Dalai Lama Speaks On Environmental Responsibility in Ann Arbor

April 22nd 2008

Ann Arbor, MI, USA, 20 April 2008 (The Ann Arbor News) - The Dalai Lama on Sunday said the need for environmental responsibility dovetails with Buddhist teachings on valuing human life, whether that is one person or the world's entire population.

The exiled Tibetan spiritual leader offered his trademark humor and humility before crowds of more than 7,000 at the University of Michigan that gathered for an afternoon lecture on sustainability and a morning teaching session.

"Taking care of our planet, environment, is something like taking care of our own home," he told the crowd at Crisler Arena. "This blue planet is our only home."

Outside of the basketball arena where the Dalai Lama spoke, hundreds of pro-Chinese demonstrators held signs and waved Chinese flags.

During his lecture, dubbed "Earth Day Reflections," the Dalai Lama said it would be a mistake if people came to hear his vast knowledge on the topic. But if people came out of simple curiosity, "that's no problem."

He said he has learned about the need for environmental responsibility from meetings with scientists and other experts.

Diane Brown, public safety spokeswoman for the university, said the crowd of demonstrators was estimated at about 600 to 700 people. Many wore T-shirts that read "Support Beijing 2008," a reference to the upcoming summer Olympics.

As they rallied, a small airplane flew overhead pulling a banner that read: "Dalai Lama Please Stop Attacking Olympic Flame."

The Dalai Lama, who fled to India after a failed uprising in 1959 in Tibet, arrived in the U.S. on April 10, a day after demonstrators disrupted the Olympic torch run in San Francisco in a protest of China's treatment of his people.

The Dalai Lama has denied Chinese claims that he and his followers have used the run-up to the Olympics to foment unrest.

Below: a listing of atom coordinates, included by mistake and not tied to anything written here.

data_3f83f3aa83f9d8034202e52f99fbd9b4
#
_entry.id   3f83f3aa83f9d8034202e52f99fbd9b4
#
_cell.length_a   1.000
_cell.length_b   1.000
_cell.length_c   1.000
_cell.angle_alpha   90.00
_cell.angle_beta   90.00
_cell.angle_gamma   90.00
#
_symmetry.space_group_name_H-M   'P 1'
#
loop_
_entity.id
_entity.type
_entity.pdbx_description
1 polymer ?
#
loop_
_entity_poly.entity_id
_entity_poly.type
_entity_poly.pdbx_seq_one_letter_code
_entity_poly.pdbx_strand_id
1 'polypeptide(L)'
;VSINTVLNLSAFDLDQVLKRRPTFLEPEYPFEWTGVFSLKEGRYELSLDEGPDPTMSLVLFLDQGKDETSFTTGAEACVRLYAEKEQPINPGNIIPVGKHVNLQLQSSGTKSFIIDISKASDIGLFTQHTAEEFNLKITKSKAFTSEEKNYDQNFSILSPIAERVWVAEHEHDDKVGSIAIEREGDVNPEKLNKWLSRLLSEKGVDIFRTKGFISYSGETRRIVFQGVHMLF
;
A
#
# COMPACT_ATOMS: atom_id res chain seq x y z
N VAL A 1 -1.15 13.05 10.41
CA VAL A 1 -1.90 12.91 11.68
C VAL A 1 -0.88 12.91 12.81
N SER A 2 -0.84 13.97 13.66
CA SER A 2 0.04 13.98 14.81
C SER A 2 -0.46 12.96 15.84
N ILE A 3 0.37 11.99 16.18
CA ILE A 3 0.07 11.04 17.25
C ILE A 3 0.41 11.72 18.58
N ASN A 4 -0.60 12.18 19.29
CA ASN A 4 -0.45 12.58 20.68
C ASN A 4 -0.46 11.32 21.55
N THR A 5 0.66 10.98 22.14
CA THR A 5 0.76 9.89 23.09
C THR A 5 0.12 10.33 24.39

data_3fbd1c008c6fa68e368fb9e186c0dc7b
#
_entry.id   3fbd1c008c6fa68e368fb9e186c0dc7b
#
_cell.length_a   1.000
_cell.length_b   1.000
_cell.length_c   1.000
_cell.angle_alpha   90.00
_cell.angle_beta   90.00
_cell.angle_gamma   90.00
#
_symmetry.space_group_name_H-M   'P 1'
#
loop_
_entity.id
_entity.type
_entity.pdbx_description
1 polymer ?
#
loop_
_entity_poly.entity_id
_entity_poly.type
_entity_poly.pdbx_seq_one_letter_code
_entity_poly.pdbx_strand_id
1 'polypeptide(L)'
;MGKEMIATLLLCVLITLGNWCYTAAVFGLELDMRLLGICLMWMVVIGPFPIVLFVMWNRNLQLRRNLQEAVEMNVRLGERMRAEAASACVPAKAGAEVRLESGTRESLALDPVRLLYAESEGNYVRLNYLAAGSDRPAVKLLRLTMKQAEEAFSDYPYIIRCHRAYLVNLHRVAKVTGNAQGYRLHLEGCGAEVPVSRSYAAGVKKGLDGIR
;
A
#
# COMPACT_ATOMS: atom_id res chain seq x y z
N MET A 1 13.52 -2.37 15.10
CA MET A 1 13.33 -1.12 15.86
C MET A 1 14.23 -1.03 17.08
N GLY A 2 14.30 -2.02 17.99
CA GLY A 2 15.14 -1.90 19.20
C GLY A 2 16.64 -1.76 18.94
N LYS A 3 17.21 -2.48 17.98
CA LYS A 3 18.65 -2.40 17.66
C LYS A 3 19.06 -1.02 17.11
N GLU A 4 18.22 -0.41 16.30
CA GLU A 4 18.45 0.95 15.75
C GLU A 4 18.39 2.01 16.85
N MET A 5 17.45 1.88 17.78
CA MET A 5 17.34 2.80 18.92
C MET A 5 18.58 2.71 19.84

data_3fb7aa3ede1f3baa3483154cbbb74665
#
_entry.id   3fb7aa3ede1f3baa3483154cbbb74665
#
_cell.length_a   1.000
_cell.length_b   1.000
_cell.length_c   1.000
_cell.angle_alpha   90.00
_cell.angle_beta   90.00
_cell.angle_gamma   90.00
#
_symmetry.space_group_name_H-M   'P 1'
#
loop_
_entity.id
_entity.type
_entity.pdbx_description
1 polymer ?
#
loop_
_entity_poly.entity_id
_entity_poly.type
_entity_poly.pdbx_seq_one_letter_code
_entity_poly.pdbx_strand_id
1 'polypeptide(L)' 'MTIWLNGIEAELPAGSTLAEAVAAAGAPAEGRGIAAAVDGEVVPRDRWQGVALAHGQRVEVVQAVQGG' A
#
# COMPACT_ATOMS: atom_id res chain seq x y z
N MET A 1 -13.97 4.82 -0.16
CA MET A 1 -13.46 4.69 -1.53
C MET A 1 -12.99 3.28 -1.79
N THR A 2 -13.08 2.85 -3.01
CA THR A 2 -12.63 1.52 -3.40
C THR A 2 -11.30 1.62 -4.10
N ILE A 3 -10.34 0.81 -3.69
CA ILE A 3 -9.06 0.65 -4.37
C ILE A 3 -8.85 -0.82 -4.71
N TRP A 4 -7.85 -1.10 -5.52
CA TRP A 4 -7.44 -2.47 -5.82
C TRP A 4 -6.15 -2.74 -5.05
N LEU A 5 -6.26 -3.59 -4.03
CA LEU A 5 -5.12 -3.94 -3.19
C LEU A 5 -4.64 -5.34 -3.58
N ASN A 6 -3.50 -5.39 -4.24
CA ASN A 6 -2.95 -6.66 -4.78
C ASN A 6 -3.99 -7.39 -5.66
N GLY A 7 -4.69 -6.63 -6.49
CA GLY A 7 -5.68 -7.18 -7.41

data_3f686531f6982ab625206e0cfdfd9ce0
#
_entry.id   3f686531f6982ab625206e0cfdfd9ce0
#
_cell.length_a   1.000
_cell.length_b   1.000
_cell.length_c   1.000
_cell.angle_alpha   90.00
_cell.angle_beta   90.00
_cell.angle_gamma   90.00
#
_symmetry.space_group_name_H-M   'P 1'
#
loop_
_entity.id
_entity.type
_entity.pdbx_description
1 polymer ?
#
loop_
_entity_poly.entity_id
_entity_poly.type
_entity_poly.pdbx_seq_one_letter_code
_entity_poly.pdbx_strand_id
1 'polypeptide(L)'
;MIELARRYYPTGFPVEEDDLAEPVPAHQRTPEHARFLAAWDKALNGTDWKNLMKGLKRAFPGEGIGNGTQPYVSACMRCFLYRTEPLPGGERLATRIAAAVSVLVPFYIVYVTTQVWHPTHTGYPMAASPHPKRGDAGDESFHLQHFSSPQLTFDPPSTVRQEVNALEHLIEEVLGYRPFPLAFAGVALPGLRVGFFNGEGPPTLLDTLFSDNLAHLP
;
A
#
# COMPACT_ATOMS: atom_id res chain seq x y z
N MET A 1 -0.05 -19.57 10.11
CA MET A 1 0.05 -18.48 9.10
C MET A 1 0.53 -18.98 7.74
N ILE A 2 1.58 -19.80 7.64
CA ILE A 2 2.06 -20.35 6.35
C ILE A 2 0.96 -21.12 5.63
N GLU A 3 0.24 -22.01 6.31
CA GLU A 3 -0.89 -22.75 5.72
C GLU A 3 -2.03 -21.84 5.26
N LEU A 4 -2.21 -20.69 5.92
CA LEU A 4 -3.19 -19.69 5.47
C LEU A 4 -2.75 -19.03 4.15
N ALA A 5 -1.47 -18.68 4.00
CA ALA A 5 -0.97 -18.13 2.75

The protest led to heated verbal exchanges between pro-Chinese and pro-Tibetan demonstrators. They traded shouts of "One China" with "Open the door! Let's see what's happening inside Tibet."

Jianbo Han, a 36-year-old accountant from Ann Arbor, said the Dalai Lama should use his influence to quell the rioting in Tibet and restrain demonstrations during the Olympic torch run.

"For the majority of Chinese, the Olympics is their dream -- for centuries," he said while holding a Chinese flag. "We don't want anybody to interrupt this festival. It's not only for China, but for the whole world."

Lobsang Jimpa, 40, who lives in Ann Arbor but was born in Tibet, said for him the debate isn't personal, but political.

"I love Chinese people. ... We are not against the Chinese people at all," he said. "We oppose Chinese policy, that's all."

During the morning teaching session, the Dalai Lama continued to build on the Buddhist teachings of wisdom and compassion he had begun the day before. In his answers, he didn't propose the quick fixes that modern culture has come to expect from Dr. Phil and other tough-love dispensing talk show hosts.

"We have to deal with the causes and conditions of that anger," he said in response to a question about living with someone who is angry and argumentative. He elicited large laughs for his long, contemplative pause before answering.

"The best thing -- try to remain a bit (of) distance. If it's a husband and wife, then I don't know. Worst case? Divorce? I don't know."

On Saturday, he encouraged people to preserve their own religious traditions while respecting others with differing beliefs. He expanded on that theme on Sunday in a response to question about whether someone should convert to Buddhism.

"Among Tibetans, some are Muslim as far as religion is concerned, not Buddhism, but they live a life that is very much in the spirit of Buddhist culture. And maybe there is an individual Buddhist in the Christian culture," he said. "That's OK, isn't it?

Still, he said, there is a freedom and right to choose for those who have practiced their faith and do not find it effective.

During the sustainability lecture, sponsored by the university's School of Natural Resources and Environment, he said Americans in particular should be more content with what they have because of the anticipated shortage of natural resources.

"It is better to know the limitations of material value," he said. "We always want more and more and more. I think some lifestyle ... has to change."

During applause from the audience, he added: "But this is not my business."

The three teaching sessions were sponsored by the Jewel Heart Tibetan Buddhist learning center, The Tibet Fund and the Garrison Institute.

At the end of Sunday morning's session, the Dalai Lama presented a $10,000 check to Jewel Heart, and it was announced that the teaching sessions netted $52,132 after expenses such as security and advertising.

That money likely will go to pay for bills yet to come and additional programming, said Jonathan Rose, board co-chairman of Garrison Institute, a New York-based nonprofit.

The Dalai Lama is scheduled to talk with Undersecretary of State Paula Dobriansky on Monday in Michigan and speak at Colgate University in Hamilton, N.Y., on Tuesday.

 

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